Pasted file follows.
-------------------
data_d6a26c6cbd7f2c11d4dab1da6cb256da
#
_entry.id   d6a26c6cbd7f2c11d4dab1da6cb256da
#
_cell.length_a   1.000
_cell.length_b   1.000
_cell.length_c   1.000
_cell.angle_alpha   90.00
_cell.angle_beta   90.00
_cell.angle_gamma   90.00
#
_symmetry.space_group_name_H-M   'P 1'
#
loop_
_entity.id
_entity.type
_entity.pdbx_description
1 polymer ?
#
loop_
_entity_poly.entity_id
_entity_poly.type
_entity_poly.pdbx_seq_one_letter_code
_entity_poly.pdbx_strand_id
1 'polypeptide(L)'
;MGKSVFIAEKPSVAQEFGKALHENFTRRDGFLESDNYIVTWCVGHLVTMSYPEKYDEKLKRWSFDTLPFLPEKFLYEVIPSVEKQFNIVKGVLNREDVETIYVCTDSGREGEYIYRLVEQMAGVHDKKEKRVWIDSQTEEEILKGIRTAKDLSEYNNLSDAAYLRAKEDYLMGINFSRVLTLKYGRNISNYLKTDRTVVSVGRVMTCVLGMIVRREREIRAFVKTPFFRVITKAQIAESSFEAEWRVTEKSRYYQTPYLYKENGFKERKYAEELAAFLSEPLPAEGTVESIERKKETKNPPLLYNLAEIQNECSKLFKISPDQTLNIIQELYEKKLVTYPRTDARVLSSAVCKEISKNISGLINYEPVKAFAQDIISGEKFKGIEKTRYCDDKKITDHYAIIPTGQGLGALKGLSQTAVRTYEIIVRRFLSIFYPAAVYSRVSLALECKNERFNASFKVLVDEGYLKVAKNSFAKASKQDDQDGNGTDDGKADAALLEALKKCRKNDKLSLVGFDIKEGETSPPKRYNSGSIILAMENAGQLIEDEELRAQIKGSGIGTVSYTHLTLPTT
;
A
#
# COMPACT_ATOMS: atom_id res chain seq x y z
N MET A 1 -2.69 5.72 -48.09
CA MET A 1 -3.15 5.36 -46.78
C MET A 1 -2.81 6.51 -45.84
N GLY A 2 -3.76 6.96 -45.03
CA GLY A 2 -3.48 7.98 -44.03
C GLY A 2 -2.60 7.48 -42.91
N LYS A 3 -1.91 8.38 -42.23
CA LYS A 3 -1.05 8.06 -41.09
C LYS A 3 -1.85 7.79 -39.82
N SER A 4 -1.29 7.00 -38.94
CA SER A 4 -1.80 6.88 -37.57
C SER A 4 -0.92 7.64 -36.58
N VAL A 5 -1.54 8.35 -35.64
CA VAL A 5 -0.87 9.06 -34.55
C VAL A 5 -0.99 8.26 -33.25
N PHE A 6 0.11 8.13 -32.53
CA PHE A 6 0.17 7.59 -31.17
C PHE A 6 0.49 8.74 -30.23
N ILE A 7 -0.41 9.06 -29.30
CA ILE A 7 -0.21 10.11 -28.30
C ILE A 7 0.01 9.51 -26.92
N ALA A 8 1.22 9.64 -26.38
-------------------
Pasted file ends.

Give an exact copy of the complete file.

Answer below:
data_d6a26c6cbd7f2c11d4dab1da6cb256da
#
_entry.id   d6a26c6cbd7f2c11d4dab1da6cb256da
#
_cell.length_a   1.000
_cell.length_b   1.000
_cell.length_c   1.000
_cell.angle_alpha   90.00
_cell.angle_beta   90.00
_cell.angle_gamma   90.00
#
_symmetry.space_group_name_H-M   'P 1'
#
loop_
_entity.id
_entity.type
_entity.pdbx_description
1 polymer ?
#
loop_
_entity_poly.entity_id
_entity_poly.type
_entity_poly.pdbx_seq_one_letter_code
_entity_poly.pdbx_strand_id
1 'polypeptide(L)'
;MGKSVFIAEKPSVAQEFGKALHENFTRRDGFLESDNYIVTWCVGHLVTMSYPEKYDEKLKRWSFDTLPFLPEKFLYEVIPSVEKQFNIVKGVLNREDVETIYVCTDSGREGEYIYRLVEQMAGVHDKKEKRVWIDSQTEEEILKGIRTAKDLSEYNNLSDAAYLRAKEDYLMGINFSRVLTLKYGRNISNYLKTDRTVVSVGRVMTCVLGMIVRREREIRAFVKTPFFRVITKAQIAESSFEAEWRVTEKSRYYQTPYLYKENGFKERKYAEELAAFLSEPLPAEGTVESIERKKETKNPPLLYNLAEIQNECSKLFKISPDQTLNIIQELYEKKLVTYPRTDARVLSSAVCKEISKNISGLINYEPVKAFAQDIISGEKFKGIEKTRYCDDKKITDHYAIIPTGQGLGALKGLSQTAVRTYEIIVRRFLSIFYPAAVYSRVSLALECKNERFNASFKVLVDEGYLKVAKNSFAKASKQDDQDGNGTDDGKADAALLEALKKCRKNDKLSLVGFDIKEGETSPPKRYNSGSIILAMENAGQLIEDEELRAQIKGSGIGTVSYTHLTLPTT
;
A
#
# COMPACT_ATOMS: atom_id res chain seq x y z
N MET A 1 -2.69 5.72 -48.09
CA MET A 1 -3.15 5.36 -46.78
C MET A 1 -2.81 6.51 -45.84
N GLY A 2 -3.76 6.96 -45.03
CA GLY A 2 -3.48 7.98 -44.03
C GLY A 2 -2.60 7.48 -42.91
N LYS A 3 -1.91 8.38 -42.23
CA LYS A 3 -1.05 8.06 -41.09
C LYS A 3 -1.85 7.79 -39.82
N SER A 4 -1.29 7.00 -38.94
CA SER A 4 -1.80 6.88 -37.57
C SER A 4 -0.92 7.64 -36.58
N VAL A 5 -1.54 8.35 -35.64
CA VAL A 5 -0.87 9.06 -34.55
C VAL A 5 -0.99 8.26 -33.25
N PHE A 6 0.11 8.13 -32.53
CA PHE A 6 0.17 7.59 -31.17
C PHE A 6 0.49 8.74 -30.23
N ILE A 7 -0.41 9.06 -29.30
CA ILE A 7 -0.21 10.11 -28.30
C ILE A 7 0.01 9.51 -26.92
N ALA A 8 1.22 9.64 -26.38